Government offers compensation, sets deadline for hawkers to vacate iconic Hong Kong textile bazaar
Remaining traders at the 38-year-old Yen Chow Street fabric market have been given until February
Vendors at Hong Kong’s 38-year-old fabric market in Sham Shui Po have been ordered to vacate the bazaar by February after more than a year of negotiations with the government.
The Food and Environmental Hygiene Department (FEHD) issued letters to 52 self-claimed unlicensed fabric vendors from the famed Yen Chow Street Hawker Bazaar in Sham Shui Po, West Kowloon, yesterday.
Of the recipients, 33 eligible hawkers were offered a compensation moving fee of HK$60,000 or HK$15,000 and priority bidding for new stalls at the Tung Chau Street Temporary Market, with a 20 per cent discount off their rent.
The remaining 17 were unable to prove their identity as vendors and are not eligible for the compensation offer or the additional privileges if they relocate.
The government aims to develop the Tung Chau Street Temporary Market into a new fabric market by 2017.
All 52 vendors have been asked to respond to the government’s letter by mid-October and then vacate the bazaar by the next February, when the department says stalls at the new market will be ready.
It’s the third deadline given by the department to vendors after previous attempts in January and June failed to convince many to move.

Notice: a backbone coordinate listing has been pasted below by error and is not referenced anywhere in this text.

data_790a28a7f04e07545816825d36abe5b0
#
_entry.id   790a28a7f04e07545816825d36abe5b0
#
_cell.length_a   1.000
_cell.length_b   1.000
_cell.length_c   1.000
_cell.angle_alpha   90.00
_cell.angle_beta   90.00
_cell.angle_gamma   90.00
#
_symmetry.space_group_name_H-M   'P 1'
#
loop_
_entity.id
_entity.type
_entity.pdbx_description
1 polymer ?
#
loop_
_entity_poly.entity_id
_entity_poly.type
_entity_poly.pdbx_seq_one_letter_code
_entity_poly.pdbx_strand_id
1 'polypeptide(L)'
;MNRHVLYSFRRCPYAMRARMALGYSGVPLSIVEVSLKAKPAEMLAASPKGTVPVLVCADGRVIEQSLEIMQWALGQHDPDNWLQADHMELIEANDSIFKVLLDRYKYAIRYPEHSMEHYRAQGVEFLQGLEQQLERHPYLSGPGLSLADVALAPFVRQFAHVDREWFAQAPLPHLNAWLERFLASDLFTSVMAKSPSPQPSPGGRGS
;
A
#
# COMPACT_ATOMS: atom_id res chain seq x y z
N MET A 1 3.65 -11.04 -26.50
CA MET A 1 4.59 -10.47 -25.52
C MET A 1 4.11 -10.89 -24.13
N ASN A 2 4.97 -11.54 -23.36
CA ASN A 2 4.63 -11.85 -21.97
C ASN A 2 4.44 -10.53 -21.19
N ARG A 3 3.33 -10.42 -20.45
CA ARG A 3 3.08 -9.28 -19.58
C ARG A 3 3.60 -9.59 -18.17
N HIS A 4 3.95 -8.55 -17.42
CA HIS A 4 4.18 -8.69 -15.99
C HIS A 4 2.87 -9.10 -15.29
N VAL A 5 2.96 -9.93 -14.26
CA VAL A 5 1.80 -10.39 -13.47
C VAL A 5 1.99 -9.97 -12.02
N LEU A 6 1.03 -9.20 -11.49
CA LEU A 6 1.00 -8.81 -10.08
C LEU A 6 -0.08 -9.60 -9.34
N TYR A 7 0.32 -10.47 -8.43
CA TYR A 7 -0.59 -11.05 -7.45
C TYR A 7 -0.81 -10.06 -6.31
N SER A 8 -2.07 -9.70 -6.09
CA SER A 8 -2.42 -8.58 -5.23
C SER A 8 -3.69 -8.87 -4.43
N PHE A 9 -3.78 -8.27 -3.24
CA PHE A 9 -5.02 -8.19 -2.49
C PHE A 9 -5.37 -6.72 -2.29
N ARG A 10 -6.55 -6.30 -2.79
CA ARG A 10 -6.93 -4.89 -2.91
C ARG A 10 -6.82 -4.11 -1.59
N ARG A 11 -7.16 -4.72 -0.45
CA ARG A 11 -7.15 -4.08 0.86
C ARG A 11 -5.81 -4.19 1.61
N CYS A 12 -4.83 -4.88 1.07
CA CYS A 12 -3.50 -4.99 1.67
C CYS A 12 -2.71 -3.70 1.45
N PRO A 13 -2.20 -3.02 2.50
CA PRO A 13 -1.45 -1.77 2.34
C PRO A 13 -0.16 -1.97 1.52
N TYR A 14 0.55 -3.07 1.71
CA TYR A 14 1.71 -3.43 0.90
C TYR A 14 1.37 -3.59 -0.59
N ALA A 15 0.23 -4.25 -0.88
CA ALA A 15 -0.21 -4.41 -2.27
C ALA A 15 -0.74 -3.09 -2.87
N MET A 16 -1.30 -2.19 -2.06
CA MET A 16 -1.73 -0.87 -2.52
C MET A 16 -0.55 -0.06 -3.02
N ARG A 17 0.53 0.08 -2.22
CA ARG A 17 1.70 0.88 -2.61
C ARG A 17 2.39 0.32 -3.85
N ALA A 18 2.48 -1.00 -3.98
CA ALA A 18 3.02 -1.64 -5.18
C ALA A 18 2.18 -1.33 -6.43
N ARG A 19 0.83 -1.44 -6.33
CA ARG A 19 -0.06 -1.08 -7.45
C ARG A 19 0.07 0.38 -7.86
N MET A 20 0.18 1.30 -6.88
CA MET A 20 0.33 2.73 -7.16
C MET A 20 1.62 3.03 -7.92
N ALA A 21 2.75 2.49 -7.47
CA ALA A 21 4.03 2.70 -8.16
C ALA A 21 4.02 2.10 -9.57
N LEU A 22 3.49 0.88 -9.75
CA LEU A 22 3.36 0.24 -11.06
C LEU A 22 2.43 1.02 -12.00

Some 40 fabric vendors are still operating at the Sham Shui Po Bazaar, which was established in 1978 and once housed more than 190 textile stalls.
The iconic market’s relocation riled local fashion designers and students who feared it could spell the end of affordable textile traders and sources. Conservation activists also voiced their disappointment with the government’s plan to demolish the site after similar markets in Central and Jordan were also cleared out.
“I am very disappointed,” Ho Ying, a spokesman for Yen Chow Street Hawkers Bazaar Concern Group and an unlicensed vendor, said after receiving the notice.
Ho said the government’s discounted monthly rent, ranging from HK$2,800 to around HK$4,900 per month, was still unaffordable.
“That is nearly the monthly income of a stall,” he said.
A source from the department said: “They [unlicensed vendors] have not paid for anything for the past years in the bazaar, we have already given them the biggest tolerance in terms of compensation and moving date.”
The source said of 21 licensed vendors from the bazaar, 13 had arranged to return their licence for an ex-gratia payment of HK$12,000 while eight had decided to continue their business in stalls managed by the department, paying a HK$4,000 per year licence fee.
Felix Chung Kwok-pan, re-elected lawmaker for the Textiles and Garment constituency, urged vendors to take the offer.
“Many other fabric vendors would be interested in bidding if they do not want to relocate,” Chung said.